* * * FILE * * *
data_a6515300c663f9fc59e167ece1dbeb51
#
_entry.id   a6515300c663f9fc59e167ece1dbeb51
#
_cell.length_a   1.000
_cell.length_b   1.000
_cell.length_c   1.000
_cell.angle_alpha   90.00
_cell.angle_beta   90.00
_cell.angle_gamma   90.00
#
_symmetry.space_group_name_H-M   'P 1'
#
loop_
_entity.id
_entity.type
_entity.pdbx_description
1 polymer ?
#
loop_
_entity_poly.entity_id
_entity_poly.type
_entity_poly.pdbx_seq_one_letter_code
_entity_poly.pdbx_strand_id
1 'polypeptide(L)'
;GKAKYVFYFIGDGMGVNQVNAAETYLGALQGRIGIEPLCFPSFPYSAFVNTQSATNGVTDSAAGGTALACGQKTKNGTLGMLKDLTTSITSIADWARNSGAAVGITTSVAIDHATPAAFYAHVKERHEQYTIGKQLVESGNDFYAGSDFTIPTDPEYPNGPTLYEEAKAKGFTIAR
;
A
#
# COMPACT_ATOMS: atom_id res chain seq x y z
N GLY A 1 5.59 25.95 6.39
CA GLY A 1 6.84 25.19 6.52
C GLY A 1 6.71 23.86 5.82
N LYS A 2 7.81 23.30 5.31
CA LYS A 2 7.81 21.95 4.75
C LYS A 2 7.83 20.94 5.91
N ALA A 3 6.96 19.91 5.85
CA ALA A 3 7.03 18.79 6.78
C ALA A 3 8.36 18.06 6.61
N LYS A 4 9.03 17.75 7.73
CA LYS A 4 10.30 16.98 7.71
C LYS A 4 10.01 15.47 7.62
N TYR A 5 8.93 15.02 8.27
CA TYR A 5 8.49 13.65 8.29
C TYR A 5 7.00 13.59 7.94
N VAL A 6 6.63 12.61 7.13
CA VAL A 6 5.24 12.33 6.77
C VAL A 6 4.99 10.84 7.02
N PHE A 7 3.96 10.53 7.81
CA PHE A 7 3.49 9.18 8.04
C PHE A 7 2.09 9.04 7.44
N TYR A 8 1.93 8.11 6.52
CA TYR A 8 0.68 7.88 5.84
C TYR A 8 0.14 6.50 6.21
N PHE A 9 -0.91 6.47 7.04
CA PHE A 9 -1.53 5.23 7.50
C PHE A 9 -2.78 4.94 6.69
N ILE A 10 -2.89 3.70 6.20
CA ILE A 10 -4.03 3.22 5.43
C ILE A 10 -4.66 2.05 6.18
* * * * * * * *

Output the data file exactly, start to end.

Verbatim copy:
data_a6515300c663f9fc59e167ece1dbeb51
#
_entry.id   a6515300c663f9fc59e167ece1dbeb51
#
_cell.length_a   1.000
_cell.length_b   1.000
_cell.length_c   1.000
_cell.angle_alpha   90.00
_cell.angle_beta   90.00
_cell.angle_gamma   90.00
#
_symmetry.space_group_name_H-M   'P 1'
#
loop_
_entity.id
_entity.type
_entity.pdbx_description
1 polymer ?
#
loop_
_entity_poly.entity_id
_entity_poly.type
_entity_poly.pdbx_seq_one_letter_code
_entity_poly.pdbx_strand_id
1 'polypeptide(L)'
;GKAKYVFYFIGDGMGVNQVNAAETYLGALQGRIGIEPLCFPSFPYSAFVNTQSATNGVTDSAAGGTALACGQKTKNGTLGMLKDLTTSITSIADWARNSGAAVGITTSVAIDHATPAAFYAHVKERHEQYTIGKQLVESGNDFYAGSDFTIPTDPEYPNGPTLYEEAKAKGFTIAR
;
A
#
# COMPACT_ATOMS: atom_id res chain seq x y z
N GLY A 1 5.59 25.95 6.39
CA GLY A 1 6.84 25.19 6.52
C GLY A 1 6.71 23.86 5.82
N LYS A 2 7.81 23.30 5.31
CA LYS A 2 7.81 21.95 4.75
C LYS A 2 7.83 20.94 5.91
N ALA A 3 6.96 19.91 5.85
CA ALA A 3 7.03 18.79 6.78
C ALA A 3 8.36 18.06 6.61
N LYS A 4 9.03 17.75 7.73
CA LYS A 4 10.30 16.98 7.71
C LYS A 4 10.01 15.47 7.62
N TYR A 5 8.93 15.02 8.27
CA TYR A 5 8.49 13.65 8.29
C TYR A 5 7.00 13.59 7.94
N VAL A 6 6.63 12.61 7.13
CA VAL A 6 5.24 12.33 6.77
C VAL A 6 4.99 10.84 7.02
N PHE A 7 3.96 10.53 7.81
CA PHE A 7 3.49 9.18 8.04
C PHE A 7 2.09 9.04 7.44
N TYR A 8 1.93 8.11 6.52
CA TYR A 8 0.68 7.88 5.84
C TYR A 8 0.14 6.50 6.21
N PHE A 9 -0.91 6.47 7.04
CA PHE A 9 -1.53 5.23 7.50
C PHE A 9 -2.78 4.94 6.69
N ILE A 10 -2.89 3.70 6.20
CA ILE A 10 -4.03 3.22 5.43
C ILE A 10 -4.66 2.05 6.18